Wednesday, December 7, 2011

Colorado Rockies active at Winter Meetings, deal Street to Padres

The Colorado Rockies are quietly rebuilding their roster in Dallas at the annual baseball winter meetings.

With all of the hype around what the newly-named Miami Marlins are doing, particularly signing Jose Reyes to an absurd amount of money and trying to lure Albert Pujols with an even more absurd amount of money, the Rockies have seemed quiet. However, the club is doing anything but standing pat.

If Dan O'Dowd believed that Jim Tracy wasn't the issue, and Jim Tracy believed that none of his coaches were the issue, then they are backing up their beliefs this week.

Instead of re-tooling the coaching staff, the Rockies are quietly changing a clubhouse mindset that most believe became too comfortable, too okay with losing.

The other issue that became glaringly obvious in 2011 is that the Rockies are not as deep as they thought they were. that is particularly true when it comes to starting pitching. It was so apparent that the club was in a position that they were almost forced to deal former ace Ubaldo Jimenez, just to have additional options.

With a clubhouse that became too content, and a lack of starting pitching depth, the Rockies are trying to kill two birds with one stone. Last week they shipped Chris Iannetta to the Angels for Tyler Chatwood, a 21-year old starting pitcher who has the potential to be a back-end starter, or a late-inning reliever. They also traded a player-to-be-named-later for Kevin Slowey from the Minnesota Twins, a rebound candidate who went winless in 2011, but was a double-digit winning the previous three seasons.

Earlier in the offseason they parted ways with O'Dowd's biggest mistake from a year ago, trading Ty Wigginton to the Phillies for nothing more than salary relief.

It was well known that the Rockies were doing their best to trade Huston Street, especially considering that he had been supplanted by Rafael Betancourt as the closer, and the future is looking closer than ever with Rex Brothers proving that he has the ability to get the job done at the big league level.

With Street owed $7.5 million going into 2012, most thought that the Rockies would have to eat a large chunk of his salary. However, O'Dowd worked out a deal with the division-rival Padres, who were willing to absorb almost all of Street's contract.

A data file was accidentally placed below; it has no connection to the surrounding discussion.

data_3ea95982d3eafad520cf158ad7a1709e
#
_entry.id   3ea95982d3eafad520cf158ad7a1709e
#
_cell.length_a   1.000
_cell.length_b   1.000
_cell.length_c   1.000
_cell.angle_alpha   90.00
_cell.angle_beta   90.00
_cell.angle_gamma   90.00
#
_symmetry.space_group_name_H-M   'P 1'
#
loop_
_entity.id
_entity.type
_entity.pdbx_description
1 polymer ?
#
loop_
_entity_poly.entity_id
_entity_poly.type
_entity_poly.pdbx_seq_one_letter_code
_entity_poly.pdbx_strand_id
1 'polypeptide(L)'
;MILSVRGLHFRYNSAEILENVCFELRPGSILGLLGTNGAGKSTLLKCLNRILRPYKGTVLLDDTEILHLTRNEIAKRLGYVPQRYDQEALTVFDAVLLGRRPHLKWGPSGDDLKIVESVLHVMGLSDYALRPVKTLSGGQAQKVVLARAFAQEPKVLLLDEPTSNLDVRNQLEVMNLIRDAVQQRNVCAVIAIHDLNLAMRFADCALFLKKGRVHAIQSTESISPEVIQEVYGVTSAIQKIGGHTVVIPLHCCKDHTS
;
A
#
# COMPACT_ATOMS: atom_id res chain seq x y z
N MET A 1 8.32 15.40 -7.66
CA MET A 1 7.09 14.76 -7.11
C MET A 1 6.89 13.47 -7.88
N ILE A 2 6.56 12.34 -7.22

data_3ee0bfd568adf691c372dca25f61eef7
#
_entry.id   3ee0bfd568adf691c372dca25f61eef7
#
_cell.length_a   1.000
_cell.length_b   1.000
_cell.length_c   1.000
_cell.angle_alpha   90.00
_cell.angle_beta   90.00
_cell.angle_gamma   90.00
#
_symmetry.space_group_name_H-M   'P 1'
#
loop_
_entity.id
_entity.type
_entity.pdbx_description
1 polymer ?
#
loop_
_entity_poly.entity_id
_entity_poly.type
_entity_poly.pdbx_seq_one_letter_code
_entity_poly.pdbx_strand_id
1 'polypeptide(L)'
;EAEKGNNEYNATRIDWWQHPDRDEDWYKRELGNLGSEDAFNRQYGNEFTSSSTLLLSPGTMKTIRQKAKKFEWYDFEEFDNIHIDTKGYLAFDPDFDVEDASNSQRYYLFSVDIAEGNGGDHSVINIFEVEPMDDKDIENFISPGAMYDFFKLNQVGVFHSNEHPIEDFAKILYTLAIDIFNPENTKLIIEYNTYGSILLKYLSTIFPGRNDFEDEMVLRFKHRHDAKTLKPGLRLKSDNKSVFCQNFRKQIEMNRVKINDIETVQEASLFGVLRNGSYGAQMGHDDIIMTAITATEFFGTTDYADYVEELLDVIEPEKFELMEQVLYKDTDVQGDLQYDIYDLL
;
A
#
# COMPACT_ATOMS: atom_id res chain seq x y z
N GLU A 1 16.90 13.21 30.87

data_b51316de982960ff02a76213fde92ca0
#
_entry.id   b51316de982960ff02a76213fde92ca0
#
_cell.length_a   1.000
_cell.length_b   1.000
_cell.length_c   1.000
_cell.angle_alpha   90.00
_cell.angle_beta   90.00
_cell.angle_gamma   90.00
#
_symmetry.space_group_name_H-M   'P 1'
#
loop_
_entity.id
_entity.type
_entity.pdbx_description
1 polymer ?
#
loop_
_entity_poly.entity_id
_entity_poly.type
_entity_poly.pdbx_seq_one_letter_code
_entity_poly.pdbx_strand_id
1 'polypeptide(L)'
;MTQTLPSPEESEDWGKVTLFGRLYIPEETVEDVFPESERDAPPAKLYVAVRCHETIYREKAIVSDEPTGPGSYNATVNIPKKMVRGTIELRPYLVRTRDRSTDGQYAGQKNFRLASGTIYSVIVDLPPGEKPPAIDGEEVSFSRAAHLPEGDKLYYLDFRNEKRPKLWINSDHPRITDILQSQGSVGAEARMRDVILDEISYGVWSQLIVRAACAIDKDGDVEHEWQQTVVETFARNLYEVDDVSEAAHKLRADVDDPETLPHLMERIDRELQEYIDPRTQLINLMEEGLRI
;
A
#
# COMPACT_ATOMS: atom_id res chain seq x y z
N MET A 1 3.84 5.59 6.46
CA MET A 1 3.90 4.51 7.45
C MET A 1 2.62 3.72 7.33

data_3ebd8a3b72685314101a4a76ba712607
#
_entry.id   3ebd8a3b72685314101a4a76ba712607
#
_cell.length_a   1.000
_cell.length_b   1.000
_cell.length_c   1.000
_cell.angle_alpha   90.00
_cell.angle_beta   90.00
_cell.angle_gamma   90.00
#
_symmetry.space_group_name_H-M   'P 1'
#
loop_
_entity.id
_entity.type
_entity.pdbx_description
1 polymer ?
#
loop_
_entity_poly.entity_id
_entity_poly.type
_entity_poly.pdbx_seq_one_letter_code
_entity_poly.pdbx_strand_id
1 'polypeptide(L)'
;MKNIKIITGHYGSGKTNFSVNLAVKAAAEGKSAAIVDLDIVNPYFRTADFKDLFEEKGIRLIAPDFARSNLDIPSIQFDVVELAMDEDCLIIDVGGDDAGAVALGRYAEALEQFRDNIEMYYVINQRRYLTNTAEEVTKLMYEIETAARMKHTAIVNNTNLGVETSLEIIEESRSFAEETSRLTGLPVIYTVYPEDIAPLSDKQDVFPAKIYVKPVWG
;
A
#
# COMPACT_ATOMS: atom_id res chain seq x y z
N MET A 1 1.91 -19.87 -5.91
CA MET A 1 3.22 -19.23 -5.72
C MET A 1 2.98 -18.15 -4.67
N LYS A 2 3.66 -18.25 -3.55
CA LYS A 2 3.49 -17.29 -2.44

The salary relief puts the Rockies in a great position to go make a move to fill a hole. Signs point to them making a run at Michael Cuddyer from Minnesota, or taking a chance at Cody Ross to fill some holes.

Guys like Cuddyer and Ross are clear examples of the Rockies wanting to change the mindset in the clubhouse. Both of those guys are grinders. They are both guys who want to win at all costs.

With Iannetta and Wigginton gone, and Seth Smith and Ian Stewart squarely on the trading block, the Rockies objective is clear. All of four of those players are similar type of players. They all play hard, but their enthusiasm is not clear. They may be passionate for the game, but when there are too many quiet type of players on the field, it becomes infectious and almost lulls a team to sleep.

Not everyone needs to be like Troy Tulowitzki. In fact, 25 guys like Tulowitzki might be worse than 25 guys who are the opposite. However, there needs to be a good mix, and the Rockies clearly haven't had that over the past two seasons. Players can be quiet, but their desire to win needs to be evident. Todd Helton is the best example of that. No one questions his desire to win. It oozes from his pores.

The Rockies are in the process of rebuilding the talent on their roster, but more importantly, they are in the process of rebuilding the mindset in the clubhouse.

Friday, December 2, 2011

Feeling towards Chris Iannetta still baffling

I never question why a fan falls in love with a player.

That is part of the fun of being a fan. Finding something in a particular player that makes you root for that guy. It might be his talent, it might be his character, it might be his work ethic, it might be his looks, it might be his potential.

My sister, who was never a baseball fan, became a passionate Colorado Rockies fan not because of Larry Walker, Todd Helton, Dante Bichette or Vinny Castilla, but rather because of a light-hitting second baseman named Brent Butler. Butler was listed at 6'0", 180 lbs. He would have been lucky to be 6'0" with four inch heels on, and the only way he weighed 180 lbs is if he carried a twenty pound dumbell with him when it was time to weigh in.

For parts of three seasons, Butler played his heart out for the Rockies. He was a player who never forgot how good it was to be a Major Leaguer. His final big league stats? .248 batting average, with a .285 on-base percentage. He hit 11 home runs and drove in 60 runs.

There needs to be no rhyme or reason why fans root for certain players. That is one of the beautiful things about sports.